STEM: Opening Hearts Opens Eyes

Opening Hearts Opens Eyes

On March 18th, ten students from grades 5 -11 attended a Heart Symposium at the Washington Veterans Affairs Medical Center principally meant for medical students. Dr. Christian Nagy, a cardiologist and Assistant Professor at George Washington University, who had arranged the GISW visit, welcomed the students. First, everyone was treated to a delicious omelet breakfast.  Then the symposium began and medical students and experts presented cases of patients of different ages who needed heart valves replaced. It was then discussed whether and why patients were either treated with open heart surgery or transcatheter aortic valve replacement surgery, a less invasive but not always better option.


After that introduction came the practical part. All participants were paired up and dressed in lab coats and gloves. I worked with Leo from 11th grade. Like the medical students who participated, we followed the instructions of a cardiologist on how to insert a real heart valve into a fresh pig heart. Pig hearts resemble human ones quite closely in size, structure and function so the students could have a sense of realism in the experience. This realism and the fact that medical students and experts attended the symposium piqued the interests of GISW students who might be interested in careers in the medical field.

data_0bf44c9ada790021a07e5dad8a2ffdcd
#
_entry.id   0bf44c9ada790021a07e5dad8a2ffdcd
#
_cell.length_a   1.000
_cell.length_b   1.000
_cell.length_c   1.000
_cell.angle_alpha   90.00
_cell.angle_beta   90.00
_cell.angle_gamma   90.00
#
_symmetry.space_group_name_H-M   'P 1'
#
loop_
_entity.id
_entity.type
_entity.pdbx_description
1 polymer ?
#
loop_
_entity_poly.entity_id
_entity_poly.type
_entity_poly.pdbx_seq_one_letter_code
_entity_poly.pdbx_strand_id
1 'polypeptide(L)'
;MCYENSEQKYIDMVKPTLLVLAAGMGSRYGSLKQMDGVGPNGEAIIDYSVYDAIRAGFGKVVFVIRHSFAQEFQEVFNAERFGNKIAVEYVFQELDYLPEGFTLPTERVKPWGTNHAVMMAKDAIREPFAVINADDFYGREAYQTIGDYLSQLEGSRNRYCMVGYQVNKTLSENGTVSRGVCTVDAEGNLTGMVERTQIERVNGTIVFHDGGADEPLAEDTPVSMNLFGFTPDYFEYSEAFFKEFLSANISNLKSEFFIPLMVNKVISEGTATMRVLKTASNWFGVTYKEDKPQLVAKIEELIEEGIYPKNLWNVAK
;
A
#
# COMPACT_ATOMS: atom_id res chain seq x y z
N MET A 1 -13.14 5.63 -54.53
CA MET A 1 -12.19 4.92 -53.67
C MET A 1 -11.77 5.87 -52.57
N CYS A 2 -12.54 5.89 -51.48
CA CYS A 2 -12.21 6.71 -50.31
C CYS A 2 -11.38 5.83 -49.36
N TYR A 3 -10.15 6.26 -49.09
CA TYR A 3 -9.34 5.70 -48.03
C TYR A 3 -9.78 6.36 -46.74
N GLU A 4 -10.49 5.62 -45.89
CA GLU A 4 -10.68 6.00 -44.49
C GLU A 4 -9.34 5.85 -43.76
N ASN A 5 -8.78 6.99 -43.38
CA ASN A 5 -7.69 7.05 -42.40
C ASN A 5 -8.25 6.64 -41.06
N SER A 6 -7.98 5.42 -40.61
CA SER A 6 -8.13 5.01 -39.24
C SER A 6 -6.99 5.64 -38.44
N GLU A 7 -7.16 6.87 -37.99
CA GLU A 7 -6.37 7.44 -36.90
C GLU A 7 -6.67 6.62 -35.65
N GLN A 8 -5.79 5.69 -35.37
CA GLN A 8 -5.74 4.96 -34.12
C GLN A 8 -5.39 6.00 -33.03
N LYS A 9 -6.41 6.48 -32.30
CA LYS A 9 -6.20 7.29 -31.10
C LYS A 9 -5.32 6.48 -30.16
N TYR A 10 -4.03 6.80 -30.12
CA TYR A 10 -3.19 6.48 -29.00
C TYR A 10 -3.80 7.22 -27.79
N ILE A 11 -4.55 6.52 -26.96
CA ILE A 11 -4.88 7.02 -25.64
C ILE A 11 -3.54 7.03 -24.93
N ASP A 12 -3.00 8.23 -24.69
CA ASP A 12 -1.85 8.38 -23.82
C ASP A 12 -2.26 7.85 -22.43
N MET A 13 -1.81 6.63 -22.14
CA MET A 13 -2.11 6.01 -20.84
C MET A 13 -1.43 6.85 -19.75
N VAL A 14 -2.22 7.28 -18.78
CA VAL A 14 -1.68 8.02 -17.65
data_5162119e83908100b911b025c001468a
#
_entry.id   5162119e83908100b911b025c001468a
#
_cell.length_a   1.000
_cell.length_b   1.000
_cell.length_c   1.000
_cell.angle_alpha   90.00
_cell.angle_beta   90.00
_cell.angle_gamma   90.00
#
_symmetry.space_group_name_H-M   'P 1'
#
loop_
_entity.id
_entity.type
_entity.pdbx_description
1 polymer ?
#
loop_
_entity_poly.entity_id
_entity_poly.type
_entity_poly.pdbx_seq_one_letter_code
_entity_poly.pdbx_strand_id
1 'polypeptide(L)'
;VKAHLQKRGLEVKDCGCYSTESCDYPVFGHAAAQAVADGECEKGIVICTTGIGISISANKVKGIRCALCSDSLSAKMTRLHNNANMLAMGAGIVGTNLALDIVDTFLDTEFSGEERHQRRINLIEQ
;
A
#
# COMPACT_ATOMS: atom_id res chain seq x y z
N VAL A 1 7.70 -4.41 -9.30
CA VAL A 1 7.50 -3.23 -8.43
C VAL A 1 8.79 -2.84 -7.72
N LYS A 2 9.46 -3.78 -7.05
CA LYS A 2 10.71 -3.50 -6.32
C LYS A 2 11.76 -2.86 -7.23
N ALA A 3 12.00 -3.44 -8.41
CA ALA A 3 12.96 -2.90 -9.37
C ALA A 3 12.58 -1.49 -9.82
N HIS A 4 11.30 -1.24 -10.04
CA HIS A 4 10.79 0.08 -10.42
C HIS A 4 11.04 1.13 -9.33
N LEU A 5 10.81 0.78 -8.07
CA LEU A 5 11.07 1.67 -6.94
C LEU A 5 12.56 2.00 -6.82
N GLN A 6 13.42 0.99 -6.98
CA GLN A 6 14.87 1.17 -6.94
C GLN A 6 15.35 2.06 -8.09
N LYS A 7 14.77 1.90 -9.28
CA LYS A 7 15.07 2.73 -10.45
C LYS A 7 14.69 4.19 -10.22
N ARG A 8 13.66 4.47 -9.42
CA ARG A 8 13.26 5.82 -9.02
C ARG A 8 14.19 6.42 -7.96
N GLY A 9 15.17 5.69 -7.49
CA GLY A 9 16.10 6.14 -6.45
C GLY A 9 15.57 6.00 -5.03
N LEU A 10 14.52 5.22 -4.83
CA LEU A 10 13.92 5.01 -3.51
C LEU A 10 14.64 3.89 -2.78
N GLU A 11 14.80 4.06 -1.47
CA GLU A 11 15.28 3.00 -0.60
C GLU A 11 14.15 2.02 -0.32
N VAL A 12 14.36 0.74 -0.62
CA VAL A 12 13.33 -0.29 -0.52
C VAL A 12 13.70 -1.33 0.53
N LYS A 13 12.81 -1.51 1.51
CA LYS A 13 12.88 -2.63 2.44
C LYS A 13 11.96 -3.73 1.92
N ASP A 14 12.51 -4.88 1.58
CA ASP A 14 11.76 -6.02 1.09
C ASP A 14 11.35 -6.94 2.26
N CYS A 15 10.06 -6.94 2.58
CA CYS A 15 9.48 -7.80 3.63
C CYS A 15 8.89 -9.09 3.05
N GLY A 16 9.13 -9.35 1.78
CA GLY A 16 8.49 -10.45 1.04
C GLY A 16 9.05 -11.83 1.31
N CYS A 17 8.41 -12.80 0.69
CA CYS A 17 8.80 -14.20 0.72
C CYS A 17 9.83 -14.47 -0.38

As a follow-up Dr. Nagy visited the school on March 31 during our MINT-series to discuss his field of expertise with a broader group of students and explain what it means to be a cardiovascular surgeon. He also described the process of how one becomes a doctor; excel in science classes he said, and of course, graduate! He also explained that the journey of becoming a doctor, and specifically a cardiologist, is difficult, but worth it.


Doctor Nagy also shared images and videos of the heart symposium with the student body and detailed exactly how the two big surgeries for implanting artificial valves (transcatheter aortic valve replacement and open-heart surgery) work. He even brought some actual models for us to observe to school.


Thanks to Dr. Nagy the students who attended the heart symposium at the Medical Center and the presentation at our school were very interested in learning more about cardiology and look forward to more opportunities to study about the medical science.


Benjamin K. (10b)

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